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The 1050 does bit-bang SIO communications with the CPU like the 850, but there are important differences. The 1050 only needs to deal with half-duplex communication, whereas the 850 has to do full duplex. That means that the 1050 can synchronize its code to the bit phase of the data transmissions in either direction while the 850 can't.

 

Bit phase synchronizing seems to be here the most complicated issue indeed. Guess that a lot it depends on how much space in ROM is available. Might be an interesting coding challenge.

 

Btw, perhaps the most efficient modern implementation could be to enhance one of the SIO devices such as the newer SDrive-ARM, with just the serial signals available at a simple header, or if the board is not too small, include unpopulated headers for a max232 or similar voltage level converter.

 

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If somebody is able to write a device driver, I would digging my basement, search for the breadboard solution and make a modern PCB.

 

I'd volunteer :-)

 

regards,

chris

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Please have a look at the attached files.

This is a PCB for the cartridge slot.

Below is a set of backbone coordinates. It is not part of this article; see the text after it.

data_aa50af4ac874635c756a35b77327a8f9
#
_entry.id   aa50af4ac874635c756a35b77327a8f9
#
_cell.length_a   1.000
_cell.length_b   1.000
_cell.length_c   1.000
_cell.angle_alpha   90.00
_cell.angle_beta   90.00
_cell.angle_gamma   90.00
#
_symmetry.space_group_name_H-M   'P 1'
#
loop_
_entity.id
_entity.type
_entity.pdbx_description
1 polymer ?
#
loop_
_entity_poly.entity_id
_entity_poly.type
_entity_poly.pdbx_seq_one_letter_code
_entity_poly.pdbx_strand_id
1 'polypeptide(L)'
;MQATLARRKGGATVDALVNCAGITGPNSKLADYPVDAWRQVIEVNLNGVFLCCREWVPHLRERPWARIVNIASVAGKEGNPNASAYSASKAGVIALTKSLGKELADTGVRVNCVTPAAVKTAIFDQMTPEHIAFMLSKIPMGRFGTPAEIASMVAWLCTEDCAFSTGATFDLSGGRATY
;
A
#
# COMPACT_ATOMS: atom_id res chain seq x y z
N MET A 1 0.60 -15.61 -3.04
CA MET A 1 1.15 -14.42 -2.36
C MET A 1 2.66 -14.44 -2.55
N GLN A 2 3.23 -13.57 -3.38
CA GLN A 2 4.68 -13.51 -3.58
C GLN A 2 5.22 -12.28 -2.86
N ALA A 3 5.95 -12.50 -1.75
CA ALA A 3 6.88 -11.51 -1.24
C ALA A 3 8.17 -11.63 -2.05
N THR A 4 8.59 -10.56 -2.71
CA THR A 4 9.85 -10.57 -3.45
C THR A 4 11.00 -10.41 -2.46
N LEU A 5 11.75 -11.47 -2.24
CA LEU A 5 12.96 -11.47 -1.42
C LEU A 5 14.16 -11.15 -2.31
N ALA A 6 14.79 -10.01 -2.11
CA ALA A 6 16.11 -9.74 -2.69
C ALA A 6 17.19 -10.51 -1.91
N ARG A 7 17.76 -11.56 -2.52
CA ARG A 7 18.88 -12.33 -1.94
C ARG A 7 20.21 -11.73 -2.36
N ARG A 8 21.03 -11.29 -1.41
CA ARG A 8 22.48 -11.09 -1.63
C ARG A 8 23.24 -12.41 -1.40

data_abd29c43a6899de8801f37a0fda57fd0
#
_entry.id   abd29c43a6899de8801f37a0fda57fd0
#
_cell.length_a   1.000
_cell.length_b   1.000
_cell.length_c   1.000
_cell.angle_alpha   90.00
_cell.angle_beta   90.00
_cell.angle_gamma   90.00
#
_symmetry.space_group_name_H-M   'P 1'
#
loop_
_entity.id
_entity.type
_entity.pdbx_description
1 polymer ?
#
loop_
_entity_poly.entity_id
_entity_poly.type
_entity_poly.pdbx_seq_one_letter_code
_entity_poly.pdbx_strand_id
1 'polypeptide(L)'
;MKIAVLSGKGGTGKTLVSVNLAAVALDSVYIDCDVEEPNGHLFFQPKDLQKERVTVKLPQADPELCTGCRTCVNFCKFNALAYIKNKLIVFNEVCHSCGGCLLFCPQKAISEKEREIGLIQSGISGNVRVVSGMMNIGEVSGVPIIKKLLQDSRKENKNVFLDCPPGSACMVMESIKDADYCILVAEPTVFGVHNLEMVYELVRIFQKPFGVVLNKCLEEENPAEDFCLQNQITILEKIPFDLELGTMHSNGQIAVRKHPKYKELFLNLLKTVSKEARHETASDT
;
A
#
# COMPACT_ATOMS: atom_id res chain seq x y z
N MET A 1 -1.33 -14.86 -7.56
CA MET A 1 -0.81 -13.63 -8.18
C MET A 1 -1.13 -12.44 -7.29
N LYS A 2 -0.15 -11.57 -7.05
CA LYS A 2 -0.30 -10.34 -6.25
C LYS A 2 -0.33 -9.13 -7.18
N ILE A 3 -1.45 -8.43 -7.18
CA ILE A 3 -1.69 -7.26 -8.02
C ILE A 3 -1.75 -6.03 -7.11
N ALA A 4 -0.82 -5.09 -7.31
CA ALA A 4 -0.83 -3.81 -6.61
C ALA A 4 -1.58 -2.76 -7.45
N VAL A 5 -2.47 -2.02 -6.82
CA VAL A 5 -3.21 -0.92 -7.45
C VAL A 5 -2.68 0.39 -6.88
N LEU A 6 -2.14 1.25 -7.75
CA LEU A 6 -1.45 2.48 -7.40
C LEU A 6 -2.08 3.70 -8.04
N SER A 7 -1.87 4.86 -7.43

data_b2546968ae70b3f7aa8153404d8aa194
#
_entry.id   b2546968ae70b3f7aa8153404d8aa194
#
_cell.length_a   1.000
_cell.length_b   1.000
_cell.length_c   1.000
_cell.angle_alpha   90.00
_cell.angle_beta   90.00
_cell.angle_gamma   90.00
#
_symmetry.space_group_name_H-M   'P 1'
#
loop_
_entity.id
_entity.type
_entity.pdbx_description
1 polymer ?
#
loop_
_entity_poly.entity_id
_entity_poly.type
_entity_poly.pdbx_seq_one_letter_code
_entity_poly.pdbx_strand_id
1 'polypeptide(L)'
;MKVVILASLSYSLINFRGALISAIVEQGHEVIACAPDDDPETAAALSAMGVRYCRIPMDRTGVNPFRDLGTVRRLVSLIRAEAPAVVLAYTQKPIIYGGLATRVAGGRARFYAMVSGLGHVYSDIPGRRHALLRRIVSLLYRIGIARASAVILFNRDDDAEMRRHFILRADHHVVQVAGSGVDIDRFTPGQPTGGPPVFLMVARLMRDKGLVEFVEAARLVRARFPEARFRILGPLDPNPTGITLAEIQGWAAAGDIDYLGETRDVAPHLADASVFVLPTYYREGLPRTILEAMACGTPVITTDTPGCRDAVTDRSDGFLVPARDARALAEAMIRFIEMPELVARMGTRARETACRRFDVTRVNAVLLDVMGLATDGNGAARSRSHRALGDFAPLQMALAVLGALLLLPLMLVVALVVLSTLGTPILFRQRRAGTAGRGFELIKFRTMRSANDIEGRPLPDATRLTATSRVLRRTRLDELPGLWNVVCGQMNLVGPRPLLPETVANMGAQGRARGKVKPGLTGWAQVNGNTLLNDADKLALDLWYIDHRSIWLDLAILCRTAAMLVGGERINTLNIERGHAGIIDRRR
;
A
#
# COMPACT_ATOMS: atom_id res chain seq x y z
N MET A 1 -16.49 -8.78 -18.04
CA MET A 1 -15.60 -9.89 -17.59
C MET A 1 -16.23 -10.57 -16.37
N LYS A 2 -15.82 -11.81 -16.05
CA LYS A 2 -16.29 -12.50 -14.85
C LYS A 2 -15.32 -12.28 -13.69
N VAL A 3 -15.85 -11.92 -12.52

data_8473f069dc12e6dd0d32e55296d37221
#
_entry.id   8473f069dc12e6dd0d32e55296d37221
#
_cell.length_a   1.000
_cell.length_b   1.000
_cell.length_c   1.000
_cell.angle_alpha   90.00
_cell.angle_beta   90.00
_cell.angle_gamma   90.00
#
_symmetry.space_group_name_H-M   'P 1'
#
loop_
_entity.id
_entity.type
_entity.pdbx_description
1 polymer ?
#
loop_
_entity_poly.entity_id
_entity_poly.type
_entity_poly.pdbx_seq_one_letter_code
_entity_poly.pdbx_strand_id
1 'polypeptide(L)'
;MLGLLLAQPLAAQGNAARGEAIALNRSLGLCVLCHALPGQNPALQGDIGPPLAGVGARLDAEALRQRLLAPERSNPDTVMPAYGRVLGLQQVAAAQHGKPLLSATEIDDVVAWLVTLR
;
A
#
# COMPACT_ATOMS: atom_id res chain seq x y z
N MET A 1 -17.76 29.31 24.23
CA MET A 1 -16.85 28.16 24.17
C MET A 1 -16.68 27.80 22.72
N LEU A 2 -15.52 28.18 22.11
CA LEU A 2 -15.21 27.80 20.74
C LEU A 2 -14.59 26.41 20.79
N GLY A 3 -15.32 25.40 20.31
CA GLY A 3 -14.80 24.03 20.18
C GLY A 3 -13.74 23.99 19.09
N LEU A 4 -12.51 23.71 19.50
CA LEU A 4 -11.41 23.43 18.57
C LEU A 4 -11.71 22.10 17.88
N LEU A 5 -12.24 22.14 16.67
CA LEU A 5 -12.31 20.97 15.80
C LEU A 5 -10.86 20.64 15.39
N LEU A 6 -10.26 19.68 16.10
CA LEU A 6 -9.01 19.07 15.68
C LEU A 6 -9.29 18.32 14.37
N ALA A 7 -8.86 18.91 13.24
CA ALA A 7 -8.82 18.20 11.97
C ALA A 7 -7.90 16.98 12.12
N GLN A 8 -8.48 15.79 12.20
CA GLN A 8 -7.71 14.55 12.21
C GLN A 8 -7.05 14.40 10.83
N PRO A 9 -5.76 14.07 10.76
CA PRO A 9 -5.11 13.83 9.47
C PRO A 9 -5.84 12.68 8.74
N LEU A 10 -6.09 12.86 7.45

And I've build it and checked if I could read the registers.

That worked quite fine.

The Uart is the same as on the blackbox.

It would be better to decode the address a bit further, but that's about all.

 

There's just no software, as I didn't want to spend the time for that.

Although it shouldn't be too difficult, I've once written a RTC-clock driver and that worked just fine.

 

BR/

Guus

UART.zip

Edited by guus.assmann

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Hello Guus. I've built a 6551 cart too and a real problem is lack of an interrupt line in the cartridge slot. Polling for byte ready really eats up the cycles and you can never go off and do something else w/o losing data. Same design with a ECI type connector would be a huge improvement.

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Hello guys

 

Why not turn this into an upgrade for the BB? It has the interrupt line, the 6551 and Bob Puff already wrote the code (which I thought I had on my site somewhere, but apparently I don't).

 

Sincerely

 

Mathy

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So I have an ICD P: R: Connection and just learned today that ICD advertised it has having an internal R: device handler. I did a search and couldn't find a scanned copy of the manual or any other documentation anywhere, but this thread came up as a search hit due to the posts in the first page. Does anyone here have a copy of the manual or any details they can share?

Thanks.

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You beat me to it...

 

:)